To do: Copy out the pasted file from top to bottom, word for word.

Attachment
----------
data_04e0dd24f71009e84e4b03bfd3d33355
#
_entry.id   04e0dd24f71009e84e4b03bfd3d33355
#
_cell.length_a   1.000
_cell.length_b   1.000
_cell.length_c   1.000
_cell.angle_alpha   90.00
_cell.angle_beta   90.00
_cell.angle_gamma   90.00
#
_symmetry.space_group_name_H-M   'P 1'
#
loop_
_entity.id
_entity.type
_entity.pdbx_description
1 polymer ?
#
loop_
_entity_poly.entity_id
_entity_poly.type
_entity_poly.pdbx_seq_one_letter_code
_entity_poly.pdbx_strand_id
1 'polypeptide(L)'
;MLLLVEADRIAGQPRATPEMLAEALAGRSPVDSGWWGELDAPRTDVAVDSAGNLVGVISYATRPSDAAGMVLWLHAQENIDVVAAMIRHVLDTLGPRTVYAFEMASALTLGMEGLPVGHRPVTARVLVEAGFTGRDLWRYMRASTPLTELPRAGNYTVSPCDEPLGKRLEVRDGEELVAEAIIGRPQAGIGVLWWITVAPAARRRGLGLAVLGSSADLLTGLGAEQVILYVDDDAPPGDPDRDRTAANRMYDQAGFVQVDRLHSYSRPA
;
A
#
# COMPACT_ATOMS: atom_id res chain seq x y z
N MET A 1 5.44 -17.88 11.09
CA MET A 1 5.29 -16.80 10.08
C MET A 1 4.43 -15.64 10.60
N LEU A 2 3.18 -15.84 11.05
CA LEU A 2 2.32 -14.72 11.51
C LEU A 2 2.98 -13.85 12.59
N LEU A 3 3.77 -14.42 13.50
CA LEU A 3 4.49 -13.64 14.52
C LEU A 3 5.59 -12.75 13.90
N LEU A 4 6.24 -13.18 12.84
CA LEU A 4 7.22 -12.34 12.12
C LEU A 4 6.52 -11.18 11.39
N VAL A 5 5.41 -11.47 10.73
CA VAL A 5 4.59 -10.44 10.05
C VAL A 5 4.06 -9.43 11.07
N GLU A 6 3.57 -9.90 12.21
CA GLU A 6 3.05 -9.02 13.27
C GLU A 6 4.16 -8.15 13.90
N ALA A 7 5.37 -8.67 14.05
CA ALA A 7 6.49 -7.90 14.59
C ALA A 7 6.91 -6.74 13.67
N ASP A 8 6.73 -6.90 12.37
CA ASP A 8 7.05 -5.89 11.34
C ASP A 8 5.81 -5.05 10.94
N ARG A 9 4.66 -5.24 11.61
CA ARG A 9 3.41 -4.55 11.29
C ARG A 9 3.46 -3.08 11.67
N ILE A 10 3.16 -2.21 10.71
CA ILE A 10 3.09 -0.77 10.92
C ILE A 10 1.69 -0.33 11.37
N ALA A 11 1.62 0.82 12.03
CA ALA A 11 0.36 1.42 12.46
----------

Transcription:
data_04e0dd24f71009e84e4b03bfd3d33355
#
_entry.id   04e0dd24f71009e84e4b03bfd3d33355
#
_cell.length_a   1.000
_cell.length_b   1.000
_cell.length_c   1.000
_cell.angle_alpha   90.00
_cell.angle_beta   90.00
_cell.angle_gamma   90.00
#
_symmetry.space_group_name_H-M   'P 1'
#
loop_
_entity.id
_entity.type
_entity.pdbx_description
1 polymer ?
#
loop_
_entity_poly.entity_id
_entity_poly.type
_entity_poly.pdbx_seq_one_letter_code
_entity_poly.pdbx_strand_id
1 'polypeptide(L)'
;MLLLVEADRIAGQPRATPEMLAEALAGRSPVDSGWWGELDAPRTDVAVDSAGNLVGVISYATRPSDAAGMVLWLHAQENIDVVAAMIRHVLDTLGPRTVYAFEMASALTLGMEGLPVGHRPVTARVLVEAGFTGRDLWRYMRASTPLTELPRAGNYTVSPCDEPLGKRLEVRDGEELVAEAIIGRPQAGIGVLWWITVAPAARRRGLGLAVLGSSADLLTGLGAEQVILYVDDDAPPGDPDRDRTAANRMYDQAGFVQVDRLHSYSRPA
;
A
#
# COMPACT_ATOMS: atom_id res chain seq x y z
N MET A 1 5.44 -17.88 11.09
CA MET A 1 5.29 -16.80 10.08
C MET A 1 4.43 -15.64 10.60
N LEU A 2 3.18 -15.84 11.05
CA LEU A 2 2.32 -14.72 11.51
C LEU A 2 2.98 -13.85 12.59
N LEU A 3 3.77 -14.42 13.50
CA LEU A 3 4.49 -13.64 14.52
C LEU A 3 5.59 -12.75 13.90
N LEU A 4 6.24 -13.18 12.84
CA LEU A 4 7.22 -12.34 12.12
C LEU A 4 6.52 -11.18 11.39
N VAL A 5 5.41 -11.47 10.73
CA VAL A 5 4.59 -10.44 10.05
C VAL A 5 4.06 -9.43 11.07
N GLU A 6 3.57 -9.90 12.21
CA GLU A 6 3.05 -9.02 13.27
C GLU A 6 4.16 -8.15 13.90
N ALA A 7 5.37 -8.67 14.05
CA ALA A 7 6.49 -7.90 14.59
C ALA A 7 6.91 -6.74 13.67
N ASP A 8 6.73 -6.90 12.37
CA ASP A 8 7.05 -5.89 11.34
C ASP A 8 5.81 -5.05 10.94
N ARG A 9 4.66 -5.24 11.61
CA ARG A 9 3.41 -4.55 11.29
C ARG A 9 3.46 -3.08 11.67
N ILE A 10 3.16 -2.21 10.71
CA ILE A 10 3.09 -0.77 10.92
C ILE A 10 1.69 -0.33 11.37
N ALA A 11 1.62 0.82 12.03
CA ALA A 11 0.36 1.42 12.46